Malta has had universal health care for generations, and the discussion took place in the sprawling and new teaching hospital – Mater Dei. That’s right, in Catholic Malta, the public hospital is not at all bashful about acknowledging the mother of God – in name, and as discussed, medical deed.

Religious groups urge health care action



As President Obama prepared to meet with members of Congress Feb. 25 in a nationally televised health care summit, the head of the Catholic Health Association, dozens of Catholic theologians and a wide coalition of religious leaders called on legislators to take action together on meaningful health care reform.

On the eve of the summit, U.S. bishops reminded congressional leaders that they have long taught that "health care is a basic human right."

“The price of inaction is simply too high to pay,” Daughter of Charity Sr. Carol Keehan, CHA president and CEO, said in a statement Feb. 23.

In a letter to Obama and congressional leaders the same day, more than two dozen leading Catholic theologians and other scholars joined the Catholic Alliance for the Common Good, Sojourners and the Religious Action Center of Reform Judaism in calling reform legislation a task of “great urgency.”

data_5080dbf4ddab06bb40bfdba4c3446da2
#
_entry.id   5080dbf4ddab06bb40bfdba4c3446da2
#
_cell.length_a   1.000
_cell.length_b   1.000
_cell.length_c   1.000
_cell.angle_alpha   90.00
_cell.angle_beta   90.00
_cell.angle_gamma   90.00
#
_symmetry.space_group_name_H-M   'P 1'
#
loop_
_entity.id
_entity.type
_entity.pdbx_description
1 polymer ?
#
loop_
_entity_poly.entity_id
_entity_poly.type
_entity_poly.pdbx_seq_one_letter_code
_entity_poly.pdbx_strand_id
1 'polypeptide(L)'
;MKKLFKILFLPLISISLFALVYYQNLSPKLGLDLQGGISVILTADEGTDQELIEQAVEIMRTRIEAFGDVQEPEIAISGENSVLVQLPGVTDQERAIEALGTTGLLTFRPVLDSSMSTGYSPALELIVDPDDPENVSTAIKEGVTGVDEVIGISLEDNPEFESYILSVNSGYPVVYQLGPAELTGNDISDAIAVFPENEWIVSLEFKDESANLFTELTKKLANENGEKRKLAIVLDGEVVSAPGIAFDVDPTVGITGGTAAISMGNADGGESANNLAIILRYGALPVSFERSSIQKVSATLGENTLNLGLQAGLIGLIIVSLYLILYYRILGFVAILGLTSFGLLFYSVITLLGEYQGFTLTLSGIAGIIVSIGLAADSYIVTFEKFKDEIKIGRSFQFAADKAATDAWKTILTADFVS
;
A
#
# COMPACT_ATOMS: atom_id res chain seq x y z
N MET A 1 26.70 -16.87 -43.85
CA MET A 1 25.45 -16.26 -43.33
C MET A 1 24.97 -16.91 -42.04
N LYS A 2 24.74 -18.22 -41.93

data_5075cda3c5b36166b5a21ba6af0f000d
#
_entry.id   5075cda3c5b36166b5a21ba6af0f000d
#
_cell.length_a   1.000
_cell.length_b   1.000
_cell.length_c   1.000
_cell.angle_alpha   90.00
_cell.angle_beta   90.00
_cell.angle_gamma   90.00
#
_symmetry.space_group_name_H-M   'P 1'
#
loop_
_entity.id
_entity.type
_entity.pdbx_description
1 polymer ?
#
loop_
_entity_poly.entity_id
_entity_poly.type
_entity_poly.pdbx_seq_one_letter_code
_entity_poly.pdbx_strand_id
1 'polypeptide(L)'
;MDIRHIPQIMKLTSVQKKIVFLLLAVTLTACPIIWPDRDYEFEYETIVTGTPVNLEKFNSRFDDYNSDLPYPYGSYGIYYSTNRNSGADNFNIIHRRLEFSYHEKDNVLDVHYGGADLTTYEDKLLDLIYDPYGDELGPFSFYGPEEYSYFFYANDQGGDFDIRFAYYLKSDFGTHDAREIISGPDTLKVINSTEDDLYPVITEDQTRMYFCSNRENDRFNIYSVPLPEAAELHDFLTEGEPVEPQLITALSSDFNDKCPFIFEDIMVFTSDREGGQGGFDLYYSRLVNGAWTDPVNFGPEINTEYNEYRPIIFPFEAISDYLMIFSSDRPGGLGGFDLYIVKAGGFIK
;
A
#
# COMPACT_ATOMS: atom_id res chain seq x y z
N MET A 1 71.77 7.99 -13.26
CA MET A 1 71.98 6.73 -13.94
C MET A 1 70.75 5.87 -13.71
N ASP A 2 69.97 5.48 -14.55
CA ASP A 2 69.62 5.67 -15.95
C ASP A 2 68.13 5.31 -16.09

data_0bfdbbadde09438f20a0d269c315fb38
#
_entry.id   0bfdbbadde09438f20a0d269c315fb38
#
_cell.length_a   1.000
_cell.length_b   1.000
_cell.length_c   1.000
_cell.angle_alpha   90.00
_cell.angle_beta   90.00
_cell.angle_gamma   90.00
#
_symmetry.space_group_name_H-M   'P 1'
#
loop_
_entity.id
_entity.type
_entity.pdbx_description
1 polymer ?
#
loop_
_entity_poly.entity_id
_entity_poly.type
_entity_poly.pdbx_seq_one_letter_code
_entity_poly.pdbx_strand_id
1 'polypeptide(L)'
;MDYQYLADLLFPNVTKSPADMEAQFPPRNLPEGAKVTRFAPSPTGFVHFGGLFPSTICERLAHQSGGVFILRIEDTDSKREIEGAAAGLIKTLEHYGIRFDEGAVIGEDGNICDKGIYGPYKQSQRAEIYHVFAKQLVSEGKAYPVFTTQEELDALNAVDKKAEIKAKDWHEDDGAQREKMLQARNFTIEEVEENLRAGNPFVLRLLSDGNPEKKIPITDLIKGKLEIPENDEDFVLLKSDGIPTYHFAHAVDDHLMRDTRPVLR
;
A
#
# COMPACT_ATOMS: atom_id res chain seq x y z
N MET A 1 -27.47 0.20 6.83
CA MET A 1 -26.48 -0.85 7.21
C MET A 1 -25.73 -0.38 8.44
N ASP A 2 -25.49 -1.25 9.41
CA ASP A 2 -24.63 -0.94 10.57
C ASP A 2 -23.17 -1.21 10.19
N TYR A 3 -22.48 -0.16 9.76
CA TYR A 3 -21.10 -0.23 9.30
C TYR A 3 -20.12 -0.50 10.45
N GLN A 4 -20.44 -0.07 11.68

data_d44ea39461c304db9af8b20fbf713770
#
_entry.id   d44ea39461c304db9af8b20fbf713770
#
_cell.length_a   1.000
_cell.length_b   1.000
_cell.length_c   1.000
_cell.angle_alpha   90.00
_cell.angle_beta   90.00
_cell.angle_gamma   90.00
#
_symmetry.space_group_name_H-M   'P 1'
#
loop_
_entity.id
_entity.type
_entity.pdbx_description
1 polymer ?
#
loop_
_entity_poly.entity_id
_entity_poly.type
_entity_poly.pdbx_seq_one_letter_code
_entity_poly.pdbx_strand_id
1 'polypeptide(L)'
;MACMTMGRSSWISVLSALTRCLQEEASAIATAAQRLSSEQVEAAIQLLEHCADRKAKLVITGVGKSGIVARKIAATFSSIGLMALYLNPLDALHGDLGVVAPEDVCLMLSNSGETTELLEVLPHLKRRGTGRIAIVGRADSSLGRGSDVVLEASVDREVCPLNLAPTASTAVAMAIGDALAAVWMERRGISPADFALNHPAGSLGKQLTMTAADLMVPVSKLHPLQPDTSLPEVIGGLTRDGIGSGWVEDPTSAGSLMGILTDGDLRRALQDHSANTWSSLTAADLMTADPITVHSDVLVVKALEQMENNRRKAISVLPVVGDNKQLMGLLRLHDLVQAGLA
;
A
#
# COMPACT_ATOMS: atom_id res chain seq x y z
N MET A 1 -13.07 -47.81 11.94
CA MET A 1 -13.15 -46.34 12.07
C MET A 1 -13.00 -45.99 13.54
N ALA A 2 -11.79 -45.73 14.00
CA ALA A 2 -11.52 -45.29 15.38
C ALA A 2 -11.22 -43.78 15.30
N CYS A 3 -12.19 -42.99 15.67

The economy's immoral, people are angry. Now what?

News Analysis

NEW YORK -- Ever since the Great Recession began in the fall of 2008, Christians and other faith leaders have criticized the speculative excess and greed that led to the crisis.

A consensus on what to do about it, however, has yet to emerge.

The parameters of the critique were recently staked out at the Trinity Institute's “Building an Ethical Economy” conference here, at Trinity Episcopal Church in the heart of Wall Street. Archbishop of Canterbury Rowan Williams bemoaned the damage that results from “an economic climate in which everything reduces to the search for maximized profit and unlimited material growth.”

Williams focused less on short-term action and more on how communities of faith need to examine language and self-image in order to contribute to building an ethical economy over the long term.

There have been no shortage of suggested solutions. Last July, Pope Benedict XVI proposed a macro solution to the financial crisis, calling for a new world financial order that would reform the United Nations and other international institutions in order to give poorer countries more of a role in international policy.

The medical care that is not care


My daughter-in-law practices medicine in Denver. She tells me of an uninsured man with an incarcerated hernia who came to the emergency room in need of immediate surgery. They could not find a surgeon willing to operate on an uninsured patient. The emergency room physicians reduced the hernia -- a temporary fix at best -- and the man went home.

While this man and others struggle to get health care, I stand with my 91-year-old mother struggling to stem the tide of tests, procedures and hospitalizations. If many young people seldom see doctors for even simple preventative treatment, many old people become professional patients whose last years are spent in waiting rooms and labs, in hospital beds and inside MRI tubes.